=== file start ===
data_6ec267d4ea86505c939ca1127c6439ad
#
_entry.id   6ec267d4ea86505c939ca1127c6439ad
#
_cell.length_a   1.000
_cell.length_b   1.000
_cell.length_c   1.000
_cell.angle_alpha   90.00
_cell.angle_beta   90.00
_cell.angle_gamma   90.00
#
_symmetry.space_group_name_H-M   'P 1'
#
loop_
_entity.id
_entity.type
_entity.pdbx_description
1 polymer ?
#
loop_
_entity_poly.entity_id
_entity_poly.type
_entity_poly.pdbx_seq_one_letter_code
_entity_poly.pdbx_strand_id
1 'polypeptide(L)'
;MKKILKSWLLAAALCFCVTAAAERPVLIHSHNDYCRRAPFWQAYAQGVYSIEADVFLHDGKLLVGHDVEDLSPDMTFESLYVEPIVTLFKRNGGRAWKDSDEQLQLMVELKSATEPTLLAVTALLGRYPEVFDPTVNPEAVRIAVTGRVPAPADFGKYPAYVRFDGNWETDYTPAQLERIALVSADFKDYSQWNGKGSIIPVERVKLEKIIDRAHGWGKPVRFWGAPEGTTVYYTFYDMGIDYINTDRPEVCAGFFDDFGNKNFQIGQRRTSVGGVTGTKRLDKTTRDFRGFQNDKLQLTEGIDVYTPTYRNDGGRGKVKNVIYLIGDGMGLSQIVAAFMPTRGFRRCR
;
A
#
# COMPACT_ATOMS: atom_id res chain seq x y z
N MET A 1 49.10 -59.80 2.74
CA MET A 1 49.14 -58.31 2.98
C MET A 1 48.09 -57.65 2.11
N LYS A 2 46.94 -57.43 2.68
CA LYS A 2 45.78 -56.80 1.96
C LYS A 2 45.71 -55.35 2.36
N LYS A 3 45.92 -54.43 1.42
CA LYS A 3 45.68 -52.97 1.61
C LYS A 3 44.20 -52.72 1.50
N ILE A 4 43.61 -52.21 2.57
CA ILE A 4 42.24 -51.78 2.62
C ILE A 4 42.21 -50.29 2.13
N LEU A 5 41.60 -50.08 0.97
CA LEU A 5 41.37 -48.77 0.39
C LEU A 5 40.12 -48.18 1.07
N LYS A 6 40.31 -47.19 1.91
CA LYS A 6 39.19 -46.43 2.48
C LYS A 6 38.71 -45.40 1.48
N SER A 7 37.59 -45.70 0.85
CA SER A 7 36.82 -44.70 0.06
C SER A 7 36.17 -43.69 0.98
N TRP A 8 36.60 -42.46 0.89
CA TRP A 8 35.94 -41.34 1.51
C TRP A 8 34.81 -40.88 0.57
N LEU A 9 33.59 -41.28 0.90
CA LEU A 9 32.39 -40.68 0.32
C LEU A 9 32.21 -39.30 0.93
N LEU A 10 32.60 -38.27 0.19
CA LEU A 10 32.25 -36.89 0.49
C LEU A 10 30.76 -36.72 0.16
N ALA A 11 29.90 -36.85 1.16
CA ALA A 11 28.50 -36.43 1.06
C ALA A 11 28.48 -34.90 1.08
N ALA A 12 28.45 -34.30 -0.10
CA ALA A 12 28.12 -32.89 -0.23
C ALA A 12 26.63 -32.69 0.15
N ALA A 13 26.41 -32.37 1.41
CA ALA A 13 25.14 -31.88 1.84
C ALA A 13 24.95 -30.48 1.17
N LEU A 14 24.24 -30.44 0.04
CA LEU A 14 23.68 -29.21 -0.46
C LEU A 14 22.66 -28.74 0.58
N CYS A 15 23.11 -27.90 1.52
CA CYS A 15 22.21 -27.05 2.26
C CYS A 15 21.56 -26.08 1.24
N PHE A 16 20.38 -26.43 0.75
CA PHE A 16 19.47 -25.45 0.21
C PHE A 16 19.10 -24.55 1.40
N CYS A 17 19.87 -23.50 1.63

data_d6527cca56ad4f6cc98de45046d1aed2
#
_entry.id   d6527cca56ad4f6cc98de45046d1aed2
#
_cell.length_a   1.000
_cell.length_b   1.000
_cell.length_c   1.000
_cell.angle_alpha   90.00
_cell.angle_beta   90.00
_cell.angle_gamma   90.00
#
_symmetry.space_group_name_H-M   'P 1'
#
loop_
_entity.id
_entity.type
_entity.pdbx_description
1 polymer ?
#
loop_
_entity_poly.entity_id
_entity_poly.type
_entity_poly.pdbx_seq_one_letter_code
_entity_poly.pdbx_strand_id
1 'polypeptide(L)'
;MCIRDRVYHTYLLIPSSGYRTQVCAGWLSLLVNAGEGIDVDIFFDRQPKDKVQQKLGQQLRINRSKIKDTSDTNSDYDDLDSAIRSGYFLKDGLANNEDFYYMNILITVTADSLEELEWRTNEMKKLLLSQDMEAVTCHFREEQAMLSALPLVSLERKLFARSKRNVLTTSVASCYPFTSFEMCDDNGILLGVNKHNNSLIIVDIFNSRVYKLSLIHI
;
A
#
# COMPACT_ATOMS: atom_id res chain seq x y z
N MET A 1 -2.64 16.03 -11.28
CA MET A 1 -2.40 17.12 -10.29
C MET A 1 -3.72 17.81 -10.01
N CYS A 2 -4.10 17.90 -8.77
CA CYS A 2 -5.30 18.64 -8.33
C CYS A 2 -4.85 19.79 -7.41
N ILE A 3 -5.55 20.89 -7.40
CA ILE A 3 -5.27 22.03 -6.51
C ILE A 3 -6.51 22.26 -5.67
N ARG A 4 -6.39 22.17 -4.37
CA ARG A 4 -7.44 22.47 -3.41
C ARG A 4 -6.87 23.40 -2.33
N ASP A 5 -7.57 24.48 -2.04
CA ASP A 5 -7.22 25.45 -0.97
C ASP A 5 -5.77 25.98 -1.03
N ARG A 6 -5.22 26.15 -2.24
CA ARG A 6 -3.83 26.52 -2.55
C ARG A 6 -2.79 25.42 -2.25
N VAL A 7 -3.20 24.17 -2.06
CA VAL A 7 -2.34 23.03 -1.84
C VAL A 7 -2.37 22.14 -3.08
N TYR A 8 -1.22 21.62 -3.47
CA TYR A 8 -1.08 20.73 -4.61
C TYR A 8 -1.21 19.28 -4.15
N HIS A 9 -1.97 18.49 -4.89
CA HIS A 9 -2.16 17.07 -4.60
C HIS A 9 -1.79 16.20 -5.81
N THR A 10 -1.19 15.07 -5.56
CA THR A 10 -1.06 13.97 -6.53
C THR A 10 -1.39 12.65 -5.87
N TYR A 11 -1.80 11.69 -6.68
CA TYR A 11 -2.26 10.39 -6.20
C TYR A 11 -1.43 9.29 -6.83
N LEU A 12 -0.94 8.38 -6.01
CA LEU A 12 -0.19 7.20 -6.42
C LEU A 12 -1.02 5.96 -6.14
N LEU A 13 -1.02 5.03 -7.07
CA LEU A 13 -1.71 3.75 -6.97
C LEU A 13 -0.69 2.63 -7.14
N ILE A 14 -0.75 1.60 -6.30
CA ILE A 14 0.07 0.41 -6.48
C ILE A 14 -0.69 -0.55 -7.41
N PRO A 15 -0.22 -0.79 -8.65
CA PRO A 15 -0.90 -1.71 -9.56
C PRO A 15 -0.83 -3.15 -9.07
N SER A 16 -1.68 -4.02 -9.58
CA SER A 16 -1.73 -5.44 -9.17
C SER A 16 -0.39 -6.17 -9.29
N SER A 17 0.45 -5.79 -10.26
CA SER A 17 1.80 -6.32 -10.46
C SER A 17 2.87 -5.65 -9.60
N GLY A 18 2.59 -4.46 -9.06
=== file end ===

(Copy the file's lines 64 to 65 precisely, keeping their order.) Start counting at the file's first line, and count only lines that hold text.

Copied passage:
N ALA A 12 28.45 -34.30 -0.10
CA ALA A 12 28.12 -32.89 -0.23